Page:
• $\begingroup$ @ohwilleke Mass $\gg$ keV is for particles that were in thermal contact with the radiation at some point, since that leads to a connection between mass and velocity distribution. Axions would have never been in thermal contact, so they can be cold despite being light. I think most people would describe QCD axions (mass $\gtrsim 10^{-5}$ eV) as cold dark matter. Ultralight axion-like particles (mass $\lesssim 10^{-20}$ eV) are more questionable, since even without initial thermal motion, they suppress small-scale density variations for other reasons. $\endgroup$
    – Sten
    Commented May 22 at 2:03
  • $\begingroup$ @Sten Fair point. But QCD axions aren't very strong DM candidates, unlike much lighter axion-like particles. $\endgroup$
    – ohwilleke
    Commented May 22 at 2:25

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What is the meaning of "cold" in cold dark matter?

It is a description of the velocity distribution of the dark matter at very early times, before any complicated structures like galaxies have formed. The idea is that at these times, at each point in space, there are dark matter particles with a spread of velocities. For cold dark matter, that spread is very narrow.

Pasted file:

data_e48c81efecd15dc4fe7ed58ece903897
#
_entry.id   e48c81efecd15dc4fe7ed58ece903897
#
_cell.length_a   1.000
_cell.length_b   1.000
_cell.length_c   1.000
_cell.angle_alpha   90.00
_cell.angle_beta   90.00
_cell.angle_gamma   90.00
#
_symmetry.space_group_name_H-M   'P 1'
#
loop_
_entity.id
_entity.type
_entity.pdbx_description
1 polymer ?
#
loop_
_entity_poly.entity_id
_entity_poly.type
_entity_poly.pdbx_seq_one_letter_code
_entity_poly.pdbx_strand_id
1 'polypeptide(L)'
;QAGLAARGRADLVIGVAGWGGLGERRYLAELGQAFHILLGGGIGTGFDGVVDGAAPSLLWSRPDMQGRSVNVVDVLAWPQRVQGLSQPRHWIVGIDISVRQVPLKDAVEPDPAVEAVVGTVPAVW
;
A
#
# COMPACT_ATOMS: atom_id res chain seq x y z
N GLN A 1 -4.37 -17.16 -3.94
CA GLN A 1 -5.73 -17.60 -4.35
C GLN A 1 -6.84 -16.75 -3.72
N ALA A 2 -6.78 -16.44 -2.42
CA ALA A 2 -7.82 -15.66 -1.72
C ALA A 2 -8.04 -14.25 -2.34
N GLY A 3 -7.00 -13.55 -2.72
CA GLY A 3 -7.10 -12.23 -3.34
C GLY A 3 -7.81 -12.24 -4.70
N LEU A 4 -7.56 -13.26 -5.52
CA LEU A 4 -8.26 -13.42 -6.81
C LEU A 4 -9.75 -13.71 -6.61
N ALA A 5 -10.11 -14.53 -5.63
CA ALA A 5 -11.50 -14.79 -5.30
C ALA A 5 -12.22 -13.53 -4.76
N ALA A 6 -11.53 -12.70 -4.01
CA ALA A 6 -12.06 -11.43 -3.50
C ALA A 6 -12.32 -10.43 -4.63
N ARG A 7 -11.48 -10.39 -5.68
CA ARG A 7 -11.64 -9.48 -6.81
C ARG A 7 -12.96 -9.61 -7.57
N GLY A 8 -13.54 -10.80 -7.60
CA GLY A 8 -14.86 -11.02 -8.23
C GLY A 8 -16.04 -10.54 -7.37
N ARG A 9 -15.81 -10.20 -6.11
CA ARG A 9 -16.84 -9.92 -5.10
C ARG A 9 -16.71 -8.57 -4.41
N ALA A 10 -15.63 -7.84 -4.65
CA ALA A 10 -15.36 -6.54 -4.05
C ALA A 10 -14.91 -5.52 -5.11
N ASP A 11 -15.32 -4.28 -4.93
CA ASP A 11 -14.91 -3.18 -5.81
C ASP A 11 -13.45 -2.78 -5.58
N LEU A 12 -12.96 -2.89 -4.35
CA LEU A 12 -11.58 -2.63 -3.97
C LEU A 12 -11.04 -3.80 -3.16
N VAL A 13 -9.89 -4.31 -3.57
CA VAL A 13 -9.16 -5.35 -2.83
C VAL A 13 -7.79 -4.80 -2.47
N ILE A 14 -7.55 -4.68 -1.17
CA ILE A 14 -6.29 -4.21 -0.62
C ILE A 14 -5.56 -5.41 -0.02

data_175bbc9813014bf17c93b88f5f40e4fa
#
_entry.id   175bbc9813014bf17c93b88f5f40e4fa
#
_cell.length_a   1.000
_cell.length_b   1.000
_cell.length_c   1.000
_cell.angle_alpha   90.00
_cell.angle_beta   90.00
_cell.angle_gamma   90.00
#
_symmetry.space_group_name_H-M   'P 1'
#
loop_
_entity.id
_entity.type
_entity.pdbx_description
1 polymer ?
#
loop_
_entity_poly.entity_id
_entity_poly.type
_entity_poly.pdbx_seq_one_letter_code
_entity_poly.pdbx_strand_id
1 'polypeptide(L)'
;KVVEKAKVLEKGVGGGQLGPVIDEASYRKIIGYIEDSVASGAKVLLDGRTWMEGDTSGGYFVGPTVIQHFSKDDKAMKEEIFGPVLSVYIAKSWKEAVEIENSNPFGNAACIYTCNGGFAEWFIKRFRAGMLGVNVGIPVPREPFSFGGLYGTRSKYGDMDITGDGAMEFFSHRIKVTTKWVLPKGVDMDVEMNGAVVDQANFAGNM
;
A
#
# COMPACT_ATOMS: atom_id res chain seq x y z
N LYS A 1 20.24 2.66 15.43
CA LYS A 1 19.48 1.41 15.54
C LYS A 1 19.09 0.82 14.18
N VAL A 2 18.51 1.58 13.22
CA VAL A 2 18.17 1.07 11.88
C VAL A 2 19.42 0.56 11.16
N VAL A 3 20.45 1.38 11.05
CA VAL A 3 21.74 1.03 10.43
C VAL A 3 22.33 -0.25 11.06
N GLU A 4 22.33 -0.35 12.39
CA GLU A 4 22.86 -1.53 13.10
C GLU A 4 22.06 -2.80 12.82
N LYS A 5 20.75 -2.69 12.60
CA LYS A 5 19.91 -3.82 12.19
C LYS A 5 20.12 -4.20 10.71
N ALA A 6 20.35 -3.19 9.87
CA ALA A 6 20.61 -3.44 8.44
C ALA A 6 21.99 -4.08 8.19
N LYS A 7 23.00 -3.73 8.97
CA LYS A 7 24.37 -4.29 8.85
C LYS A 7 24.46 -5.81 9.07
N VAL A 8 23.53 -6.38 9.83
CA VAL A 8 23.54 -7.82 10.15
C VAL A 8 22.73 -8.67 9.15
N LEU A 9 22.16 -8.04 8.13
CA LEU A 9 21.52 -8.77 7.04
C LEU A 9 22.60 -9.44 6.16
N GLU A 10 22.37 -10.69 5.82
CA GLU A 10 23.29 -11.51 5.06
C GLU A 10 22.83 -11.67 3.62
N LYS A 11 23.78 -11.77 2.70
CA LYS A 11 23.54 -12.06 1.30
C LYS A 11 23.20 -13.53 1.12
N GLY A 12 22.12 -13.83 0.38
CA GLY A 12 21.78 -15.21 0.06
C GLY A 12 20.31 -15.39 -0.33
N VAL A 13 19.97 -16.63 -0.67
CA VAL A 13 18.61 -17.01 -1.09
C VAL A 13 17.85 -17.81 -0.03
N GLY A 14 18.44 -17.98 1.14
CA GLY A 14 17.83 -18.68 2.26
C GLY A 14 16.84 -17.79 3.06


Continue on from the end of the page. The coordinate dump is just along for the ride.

This is important because it affects the formation of structure later on. In the Universe's initial conditions, there are minute variations in the density, at a level of about one part in 10-100 thousand ($10^{-4}$ to $10^{-5}$). Over time, these density variations are amplified by gravity, because regions of excess density tend to pull in material from their surroundings. These initial variations appear to exist at all scales. At large scales, they seed galaxies and galaxy clusters.

If the dark matter is not cold, then the velocities of the dark matter particles tend to blur out small-scale density variations over time. These variations cannot persist on scales smaller than the distance that particles randomly drift. This could lead to consequences like a reduced abundance of small dwarf galaxies.

How does this relate to a "vanishing equation of state"?